When Pastor Robyn Geiger saw a couple of school children without jumpers shivering one morning she knew she had to do something.
Sighişoara is in the middle of the country in the region called Transylvania. It is a beautiful town of about 36,000 people which still has a walled citadel where people live and work.
Singing in Spanish, fingers pointed heavenward, the Cali, Colombia Church of the Nazarene worship team led the crowd in worship.
Across the convention center, workshop participants listened to a Rwandan Nazarene tell about forgiving and leading to Christ the man who nearly killed her during the 1994 genocide. Her story sparked a discussion about the role of Nazarenes in peace and reconciliation around the world.
The island nation of Jamaica sets aside one day a year for the purpose of serving communities. On the National Labour Day, May 23, Jamaicans are encouraged to put aside any spirit of divisiveness as they participate side by side in local community projects and selected national projects — everything from planting trees to painting or refurbishing hospitals, schools, clinics and homes for the aging.
OLATHE, KANSAS—When the timer started, the five teams of five people opened envelopes and dumped out their contents. On the table tops lay paper clips, colored construction paper, scissors, post-it notes, tape and other random office supplies. The teams were instructed to work together to build a church.
The catch? They weren’t allowed to talk or even make hand gestures to communicate.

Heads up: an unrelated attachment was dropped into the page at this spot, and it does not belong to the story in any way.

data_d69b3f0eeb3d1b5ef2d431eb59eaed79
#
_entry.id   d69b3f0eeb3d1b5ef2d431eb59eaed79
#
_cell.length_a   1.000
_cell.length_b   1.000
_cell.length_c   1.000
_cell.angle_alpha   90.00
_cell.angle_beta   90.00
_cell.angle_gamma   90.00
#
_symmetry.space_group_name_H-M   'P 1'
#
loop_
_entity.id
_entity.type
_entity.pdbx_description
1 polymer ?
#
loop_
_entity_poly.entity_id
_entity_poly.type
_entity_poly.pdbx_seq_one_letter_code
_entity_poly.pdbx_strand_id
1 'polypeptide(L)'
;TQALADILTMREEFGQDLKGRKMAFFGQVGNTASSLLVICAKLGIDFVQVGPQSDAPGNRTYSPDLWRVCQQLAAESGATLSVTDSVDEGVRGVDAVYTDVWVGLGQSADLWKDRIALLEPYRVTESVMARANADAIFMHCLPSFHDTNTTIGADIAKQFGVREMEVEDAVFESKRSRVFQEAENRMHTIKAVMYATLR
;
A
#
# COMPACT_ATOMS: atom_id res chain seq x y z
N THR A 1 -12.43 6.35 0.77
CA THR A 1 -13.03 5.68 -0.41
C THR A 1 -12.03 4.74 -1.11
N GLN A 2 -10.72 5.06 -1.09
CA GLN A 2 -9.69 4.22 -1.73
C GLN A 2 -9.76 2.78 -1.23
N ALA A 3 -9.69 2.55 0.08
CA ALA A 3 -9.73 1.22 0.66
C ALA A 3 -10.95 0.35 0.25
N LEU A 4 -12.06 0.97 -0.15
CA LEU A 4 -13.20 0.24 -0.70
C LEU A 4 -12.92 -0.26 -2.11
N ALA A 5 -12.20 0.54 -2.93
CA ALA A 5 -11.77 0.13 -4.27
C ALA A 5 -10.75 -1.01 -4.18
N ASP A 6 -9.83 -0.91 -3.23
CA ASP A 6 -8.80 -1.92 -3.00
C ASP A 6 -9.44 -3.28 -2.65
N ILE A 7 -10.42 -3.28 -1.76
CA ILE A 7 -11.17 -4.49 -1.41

As the clock ticked away silent seconds, the paper churches rapidly took shape.
“Sometimes we talk more about prayer than we actually pray,” said Daniel Ketchum, director of Nazarene Missions International (NMI). This conviction led Ketchum and NMI to place prayer at the center of the 2009 Global Mission Conference.
At 7 years old, Jennifer Brown left her family and home in Jamaica to live with her aunt in England.
It was the 1960s, and some of the Caucasian students called Brown and their other classmates of color by racial epithets. Brown had had enough, one day, when a little girl with waist-length hair teased her again. Brown grabbed the girl’s hair and yanked her to the floor.
Notas del Editor: El Distrito de Sierra Norte en Quito, Ecuador, ha organizado, con una asistencia de 20 personas a los cultos de adoración, la Primer Iglesia del Nazareno Coreana. El Pastor Kan Joon Young dirige la congregación, predica a través de Internet desde Seúl, Korea, y estudia en la Universidad Nazarena en ese país.
Editor's note: The Sierra Norte District in Quito, Ecuador, organized the South America (SAM) Region's first Korean Church of the Nazarene in February with about 20 attending the worship services. The congregation's pastor, Pastor Kan Joon Young, leads the congregation through Internet preaching from Seoúl, Korea, where he is a student at Korea Nazarene University. Engage takes a look at this fully self-supported church through the following interview with Rev. Hernan Puga, district superintendent in Quito, Rev. Kan Joon Young and several church members.